Checking back in on West Oak Lane Charter School months after its expansion

Months removed from the completion of a huge expansion project, West Oak Lane Charter School students, teachers and officials said recently that a new sense of pride resulted.

“That new space has brought us all other opportunities to be able to provide additional services for our kids that we couldn’t do when we didn’t have the space,” said Dr. Debbera Peoples-Lee, the school‘s chief executive officer.

Expansion discussions started in 2009 as the school was outgrowing the space it had.

Work which started in December 2010 resulted in a new gym that can also be used as an auditorium, a parent center, new classrooms, new offices, new computer labs, a math center, a literacy center and more last October.

Peoples-Lee noted that it has also improved the community surrounding the school in addition to providing more opportunities for the children.

As with any new addition, though, there have been some hardships.

“I had to add more security and more cameras,” she said. “Now that we’re all under one roof, it’s a lot more space and a lot more to manage.”

Cost-benefit analysis

Kristin Milewski, a fifth-grade teacher at the school, explained the benefits of having more space.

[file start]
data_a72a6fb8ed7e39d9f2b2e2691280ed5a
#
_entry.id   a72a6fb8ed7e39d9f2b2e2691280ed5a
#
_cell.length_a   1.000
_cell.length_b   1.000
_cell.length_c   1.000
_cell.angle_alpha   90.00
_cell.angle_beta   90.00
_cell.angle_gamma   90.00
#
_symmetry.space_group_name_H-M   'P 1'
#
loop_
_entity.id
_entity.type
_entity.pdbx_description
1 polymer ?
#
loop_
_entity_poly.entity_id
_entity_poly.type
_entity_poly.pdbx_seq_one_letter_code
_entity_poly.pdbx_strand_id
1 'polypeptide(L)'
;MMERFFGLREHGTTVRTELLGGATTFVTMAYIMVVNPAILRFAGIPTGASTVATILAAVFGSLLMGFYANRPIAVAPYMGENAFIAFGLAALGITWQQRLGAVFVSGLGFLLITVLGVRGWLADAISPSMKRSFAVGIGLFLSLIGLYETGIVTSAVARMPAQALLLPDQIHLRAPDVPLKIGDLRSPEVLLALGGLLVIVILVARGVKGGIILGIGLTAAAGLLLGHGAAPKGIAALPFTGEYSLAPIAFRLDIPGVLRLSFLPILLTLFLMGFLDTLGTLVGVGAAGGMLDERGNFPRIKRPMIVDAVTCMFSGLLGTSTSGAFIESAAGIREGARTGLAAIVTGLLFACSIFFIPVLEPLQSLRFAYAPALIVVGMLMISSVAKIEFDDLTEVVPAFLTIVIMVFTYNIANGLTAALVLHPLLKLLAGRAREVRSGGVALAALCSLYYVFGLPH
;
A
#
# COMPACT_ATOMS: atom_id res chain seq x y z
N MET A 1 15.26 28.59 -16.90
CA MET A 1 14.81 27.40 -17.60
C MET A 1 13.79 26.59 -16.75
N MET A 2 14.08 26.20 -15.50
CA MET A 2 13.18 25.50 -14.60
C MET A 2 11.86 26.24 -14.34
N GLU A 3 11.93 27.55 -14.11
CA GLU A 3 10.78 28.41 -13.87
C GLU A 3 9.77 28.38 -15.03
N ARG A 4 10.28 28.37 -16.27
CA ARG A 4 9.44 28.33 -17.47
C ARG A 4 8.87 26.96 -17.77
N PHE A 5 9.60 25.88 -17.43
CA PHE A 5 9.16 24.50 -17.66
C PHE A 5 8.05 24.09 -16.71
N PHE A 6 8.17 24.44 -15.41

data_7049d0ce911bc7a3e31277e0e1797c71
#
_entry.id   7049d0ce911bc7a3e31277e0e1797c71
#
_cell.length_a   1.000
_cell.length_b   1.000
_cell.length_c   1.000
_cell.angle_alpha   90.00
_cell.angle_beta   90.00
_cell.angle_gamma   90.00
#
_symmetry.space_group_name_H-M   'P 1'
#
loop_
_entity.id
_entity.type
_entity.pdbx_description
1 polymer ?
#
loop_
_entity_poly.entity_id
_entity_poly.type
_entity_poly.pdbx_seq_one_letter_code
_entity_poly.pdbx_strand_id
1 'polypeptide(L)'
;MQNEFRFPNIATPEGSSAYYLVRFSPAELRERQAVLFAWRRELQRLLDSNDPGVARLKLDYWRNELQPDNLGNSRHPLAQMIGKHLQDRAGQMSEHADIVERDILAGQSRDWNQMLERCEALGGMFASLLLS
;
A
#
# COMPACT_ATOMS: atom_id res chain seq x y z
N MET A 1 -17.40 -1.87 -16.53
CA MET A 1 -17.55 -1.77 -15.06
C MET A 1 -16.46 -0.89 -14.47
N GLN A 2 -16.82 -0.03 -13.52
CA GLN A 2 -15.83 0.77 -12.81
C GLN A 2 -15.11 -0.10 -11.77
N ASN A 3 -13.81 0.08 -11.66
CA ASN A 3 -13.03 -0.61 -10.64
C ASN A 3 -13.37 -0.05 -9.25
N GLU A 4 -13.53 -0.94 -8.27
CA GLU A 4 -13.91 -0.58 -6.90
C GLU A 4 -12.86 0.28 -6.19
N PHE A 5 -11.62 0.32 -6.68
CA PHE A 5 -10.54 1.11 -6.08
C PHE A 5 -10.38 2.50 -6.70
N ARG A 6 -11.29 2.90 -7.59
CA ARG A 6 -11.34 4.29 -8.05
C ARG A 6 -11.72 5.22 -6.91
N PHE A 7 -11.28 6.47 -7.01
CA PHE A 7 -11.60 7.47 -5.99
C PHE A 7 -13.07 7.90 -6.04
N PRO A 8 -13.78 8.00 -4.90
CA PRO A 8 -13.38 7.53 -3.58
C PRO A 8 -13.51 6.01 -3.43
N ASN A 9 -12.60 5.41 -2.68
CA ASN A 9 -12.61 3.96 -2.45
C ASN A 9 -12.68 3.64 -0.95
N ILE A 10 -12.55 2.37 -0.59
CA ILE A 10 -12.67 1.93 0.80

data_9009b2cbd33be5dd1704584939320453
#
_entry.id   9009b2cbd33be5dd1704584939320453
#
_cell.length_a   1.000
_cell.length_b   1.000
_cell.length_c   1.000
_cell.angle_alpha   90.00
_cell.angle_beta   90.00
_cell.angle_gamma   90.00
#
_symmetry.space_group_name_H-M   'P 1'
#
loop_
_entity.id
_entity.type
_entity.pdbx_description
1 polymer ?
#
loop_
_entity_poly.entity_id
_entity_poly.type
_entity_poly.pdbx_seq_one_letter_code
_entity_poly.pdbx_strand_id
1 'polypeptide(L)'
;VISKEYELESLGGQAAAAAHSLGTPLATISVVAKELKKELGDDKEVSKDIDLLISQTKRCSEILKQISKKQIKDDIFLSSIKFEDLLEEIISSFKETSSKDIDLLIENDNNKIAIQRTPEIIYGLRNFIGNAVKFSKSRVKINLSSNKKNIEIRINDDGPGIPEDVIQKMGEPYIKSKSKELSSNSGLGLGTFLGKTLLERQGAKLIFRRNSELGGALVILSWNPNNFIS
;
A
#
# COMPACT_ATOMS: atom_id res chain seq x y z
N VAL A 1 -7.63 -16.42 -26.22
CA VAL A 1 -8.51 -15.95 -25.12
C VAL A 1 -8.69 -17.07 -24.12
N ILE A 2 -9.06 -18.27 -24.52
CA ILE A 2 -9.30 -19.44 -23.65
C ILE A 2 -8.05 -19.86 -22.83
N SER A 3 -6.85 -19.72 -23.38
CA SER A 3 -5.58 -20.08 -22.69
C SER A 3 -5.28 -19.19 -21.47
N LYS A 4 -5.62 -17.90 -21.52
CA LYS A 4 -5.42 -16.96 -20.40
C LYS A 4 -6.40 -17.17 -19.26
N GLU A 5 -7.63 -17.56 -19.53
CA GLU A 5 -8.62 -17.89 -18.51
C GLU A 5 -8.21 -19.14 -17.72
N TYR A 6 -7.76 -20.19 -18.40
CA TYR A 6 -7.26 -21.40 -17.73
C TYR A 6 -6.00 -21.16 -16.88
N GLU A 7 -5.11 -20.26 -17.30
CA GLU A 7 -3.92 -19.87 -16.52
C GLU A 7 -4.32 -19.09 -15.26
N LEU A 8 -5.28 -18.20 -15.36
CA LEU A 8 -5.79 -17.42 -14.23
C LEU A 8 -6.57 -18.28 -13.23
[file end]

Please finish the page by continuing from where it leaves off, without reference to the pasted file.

“I taught 27 kids inside of a trailer before this, so being inside of a classroom now has really made a difference,” Milewski said. “I can open and close the windows and I have more room to walk around during class. I think that there is a sense of community now.”

Victor Anderson is a seventh-grader and treasurer of the student council who cut the ribbon on the opening day.

“When I saw the new building I was so excited and it made me feel happy because we had a bigger place,” Anderson said.

Potential academic impact

Sheila Royal-Moses, the school’s chief academic officer, emphasized how the school prides itself on propelling from eighth grade into places like Central High School, Philadelphia High School for Girls, George Washington Carver School of Engineering and Science and CAPA.

“We want to prepare our students for when they graduate, so they can compete in rewarding high schools,” she said. “The expansion will help us achieve this.”

Already, there are worries that this space may also be outgrown in the future.

“There will be a point when every grade, K-8, is going to be five classes each. That’s about 1,100 students,” Peoples-Lee explained.

For now, though, school officials are going through a checklist of tasks required to complete the expansion entirely, including sitting down with contractors to compile a list of items that still need to be finished.

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